Are so called superfoods really that great for you? How does the burgeoning global demand impact the indigenous cultures that grow the food and depend on it as a staple? This documentary investigates how the superfood industry affects the lives of farming families from Bolivia, Ethiopia, Philippines and Haida Gwaii. Part of the One Earth Film Festival.
Thursday, March 7, 2019
The Okavango River Basin provides a vital source of water to about 1 million people, the world’s largest population of African elephants and significant populations of other animals. This film chronicles a team of explorers on their 1,500-mile expedition across three countries to save the river system that feeds the Okavango Delta, one of our planet’s last wetland wildernesses. Part of the One Earth Film Festival.
Monday, April 8, 2019
Laughter of children echoes through hills of plastic waste. A recycling plant is home to Pen and his daughter Yi Jie, desperate for an education; and boss Kun, determined to improve his family’s lot. One man moves closer to prosperity, while the other stagnates in poverty. This documentary exposes the lives of those on the fringes of global capitalist realities, a far cry from the communist dream.
Monday, April 22, 2019
Oscar-winner Louie Psihoyos (The Cove) assembles artists and activists intent on showing images that expose issues of endangered species and mass extinction. Whether infiltrating notorious black markets with guerrilla-style tactics or exploring scientific causes affecting changes to the environment, this film changes the way we see the world and our role within it.
Wednesday, Nov. 14, 2018
Around the globe, there is a massive commercial rush for farmland—the new green gold. One of the most profitable new spots for farming is Ethiopia. Hoping for export revenues, the Ethiopian government leases millions of hectares of allegedly unused land to foreign investors. But the dream of prosperity has a dark side—the most massive forced evictions in modern history, lost livelihoods of small farmers, harsh repression and a vicious spiral of violence.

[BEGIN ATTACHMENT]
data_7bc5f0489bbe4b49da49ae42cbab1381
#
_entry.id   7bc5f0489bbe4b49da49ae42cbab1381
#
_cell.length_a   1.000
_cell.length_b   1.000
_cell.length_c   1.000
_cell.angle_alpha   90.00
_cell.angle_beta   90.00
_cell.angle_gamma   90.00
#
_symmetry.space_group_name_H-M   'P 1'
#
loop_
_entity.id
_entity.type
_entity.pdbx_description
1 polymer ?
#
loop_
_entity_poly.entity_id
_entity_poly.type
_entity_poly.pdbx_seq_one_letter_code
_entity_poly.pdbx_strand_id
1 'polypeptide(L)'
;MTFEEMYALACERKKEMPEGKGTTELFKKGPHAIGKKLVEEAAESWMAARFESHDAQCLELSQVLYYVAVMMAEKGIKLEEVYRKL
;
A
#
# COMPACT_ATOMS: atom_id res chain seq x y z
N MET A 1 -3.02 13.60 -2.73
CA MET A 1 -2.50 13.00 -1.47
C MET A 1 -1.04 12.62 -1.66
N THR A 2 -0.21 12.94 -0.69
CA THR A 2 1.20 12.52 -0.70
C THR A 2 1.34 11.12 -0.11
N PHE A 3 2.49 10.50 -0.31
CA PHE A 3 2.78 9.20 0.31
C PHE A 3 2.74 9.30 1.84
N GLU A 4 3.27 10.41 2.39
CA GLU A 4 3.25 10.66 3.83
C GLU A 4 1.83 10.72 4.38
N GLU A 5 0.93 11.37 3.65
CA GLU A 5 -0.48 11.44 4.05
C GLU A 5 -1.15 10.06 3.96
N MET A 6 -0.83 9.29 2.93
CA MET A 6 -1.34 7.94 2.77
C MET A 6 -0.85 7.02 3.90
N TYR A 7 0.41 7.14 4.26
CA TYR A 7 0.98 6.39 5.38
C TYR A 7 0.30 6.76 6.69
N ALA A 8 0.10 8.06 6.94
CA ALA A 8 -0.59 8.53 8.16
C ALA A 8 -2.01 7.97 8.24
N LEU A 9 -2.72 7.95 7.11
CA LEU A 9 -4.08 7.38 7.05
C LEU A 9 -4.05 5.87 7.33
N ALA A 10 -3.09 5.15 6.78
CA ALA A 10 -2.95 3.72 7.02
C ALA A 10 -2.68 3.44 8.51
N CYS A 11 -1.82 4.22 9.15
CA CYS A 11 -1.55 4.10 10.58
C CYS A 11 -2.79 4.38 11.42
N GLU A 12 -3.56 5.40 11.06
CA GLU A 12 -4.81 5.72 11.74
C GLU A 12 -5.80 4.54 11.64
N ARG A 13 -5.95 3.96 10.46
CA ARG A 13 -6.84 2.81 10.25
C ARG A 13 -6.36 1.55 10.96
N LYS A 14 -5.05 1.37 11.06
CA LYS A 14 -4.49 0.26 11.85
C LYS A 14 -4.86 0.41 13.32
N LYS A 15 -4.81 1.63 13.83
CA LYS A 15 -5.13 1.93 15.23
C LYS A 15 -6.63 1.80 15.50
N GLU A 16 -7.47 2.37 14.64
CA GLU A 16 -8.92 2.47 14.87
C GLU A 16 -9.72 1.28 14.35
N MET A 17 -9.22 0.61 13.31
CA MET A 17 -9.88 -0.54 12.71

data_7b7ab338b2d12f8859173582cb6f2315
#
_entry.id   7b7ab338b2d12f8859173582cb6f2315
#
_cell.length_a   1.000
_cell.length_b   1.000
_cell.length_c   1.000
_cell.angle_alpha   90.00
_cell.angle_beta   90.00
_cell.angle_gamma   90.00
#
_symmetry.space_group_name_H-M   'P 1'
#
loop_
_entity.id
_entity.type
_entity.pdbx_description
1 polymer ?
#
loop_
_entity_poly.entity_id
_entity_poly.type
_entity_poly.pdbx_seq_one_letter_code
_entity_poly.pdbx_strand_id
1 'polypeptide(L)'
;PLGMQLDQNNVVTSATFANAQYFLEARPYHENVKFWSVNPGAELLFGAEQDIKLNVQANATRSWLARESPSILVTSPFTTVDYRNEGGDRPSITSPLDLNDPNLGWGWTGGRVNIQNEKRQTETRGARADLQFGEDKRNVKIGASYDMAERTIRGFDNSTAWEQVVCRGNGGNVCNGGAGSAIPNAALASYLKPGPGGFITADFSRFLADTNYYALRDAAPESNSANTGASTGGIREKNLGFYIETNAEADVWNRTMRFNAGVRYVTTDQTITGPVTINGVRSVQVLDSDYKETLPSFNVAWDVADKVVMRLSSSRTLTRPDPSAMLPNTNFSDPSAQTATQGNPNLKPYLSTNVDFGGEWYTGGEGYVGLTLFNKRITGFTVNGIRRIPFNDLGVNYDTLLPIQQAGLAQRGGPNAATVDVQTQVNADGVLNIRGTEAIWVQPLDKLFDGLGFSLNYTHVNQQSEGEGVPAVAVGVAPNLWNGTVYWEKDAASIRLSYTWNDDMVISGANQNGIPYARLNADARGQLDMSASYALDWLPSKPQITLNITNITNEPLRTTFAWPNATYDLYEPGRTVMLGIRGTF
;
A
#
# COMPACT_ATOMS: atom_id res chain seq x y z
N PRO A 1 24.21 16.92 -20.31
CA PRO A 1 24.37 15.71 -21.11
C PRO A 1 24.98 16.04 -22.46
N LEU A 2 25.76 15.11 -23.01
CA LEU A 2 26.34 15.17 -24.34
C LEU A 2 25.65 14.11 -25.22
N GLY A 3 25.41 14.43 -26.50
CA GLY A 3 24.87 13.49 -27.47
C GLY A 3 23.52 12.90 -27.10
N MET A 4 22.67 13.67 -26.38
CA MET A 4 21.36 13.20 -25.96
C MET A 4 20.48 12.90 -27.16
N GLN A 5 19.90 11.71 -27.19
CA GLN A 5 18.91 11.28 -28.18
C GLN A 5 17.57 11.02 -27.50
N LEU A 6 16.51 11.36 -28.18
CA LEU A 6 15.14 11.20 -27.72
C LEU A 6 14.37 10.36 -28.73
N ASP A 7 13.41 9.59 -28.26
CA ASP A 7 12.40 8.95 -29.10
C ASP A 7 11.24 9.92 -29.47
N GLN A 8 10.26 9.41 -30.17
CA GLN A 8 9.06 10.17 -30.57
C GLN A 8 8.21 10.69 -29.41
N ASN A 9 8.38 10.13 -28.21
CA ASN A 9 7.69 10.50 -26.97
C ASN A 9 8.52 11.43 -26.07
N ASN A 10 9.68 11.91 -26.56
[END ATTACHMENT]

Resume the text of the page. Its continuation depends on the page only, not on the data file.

Thursday, Oct. 25, 2018
Keep Talking follows four Alaska Native women fighting to save Kodiak Alutiiq, an endangered language now spoken by less than 40 remaining fluent Native Elders. Their small community travels to remote Afognak Island to start teaching kids Alutiiq. Sadie, 13, is inspired to begin learning the language and dances of her ancestors. Instead of getting swept up in the wake of historical trauma, these women overcome personal demons and build toward a brighter future.
Monday, Sept. 24, 2018
In the radioactive dead zone surrounding Chernobyl’s Reactor No. 4, a defiant community of women scratches out an existence on some of the most toxic land on Earth. They share this hauntingly beautiful but lethal landscape with an assortment of interlopers—scientists, soldiers, and even ‘stalkers,’ young thrill-seekers pursuing post-apocalyptic, video game-inspired fantasies. This is a remarkable tale about the pull of home, the healing power of shaping one’s destiny and the subjective nature of risk.
Monday, April 30, 2018
For 100 million years, bees have provided sustainability on Earth, yet these glorious pollinators are facing challenges and fading from our planet. Did you know the honeybee is responsible for one-third of the items on your dinner plate? Bee People provides an in-depth look at the people who are facing the challenge on behalf of the bees.
Wednesday, April 18, 2018
This is a story about clothing—the clothes we wear, the people who make them and the impact the industry is having on our world. The True Cost is a groundbreaking documentary film that pulls back the curtain on the untold story and asks us to consider: Who really pays the price for our clothing?
Thursday, March 8, 2018
In 2005, Hurricane Katrina devastated the coast of Louisiana. Five years later the Deepwater Horizon spilled more than 200 million gallons of oil into the Gulf of Mexico, the worst ecologic disaster in North American history. This film is part of the One Earth Film Festival and is co-sponsored by the Glen Ellyn Environmental Commission.
Tuesday, March 6, 2018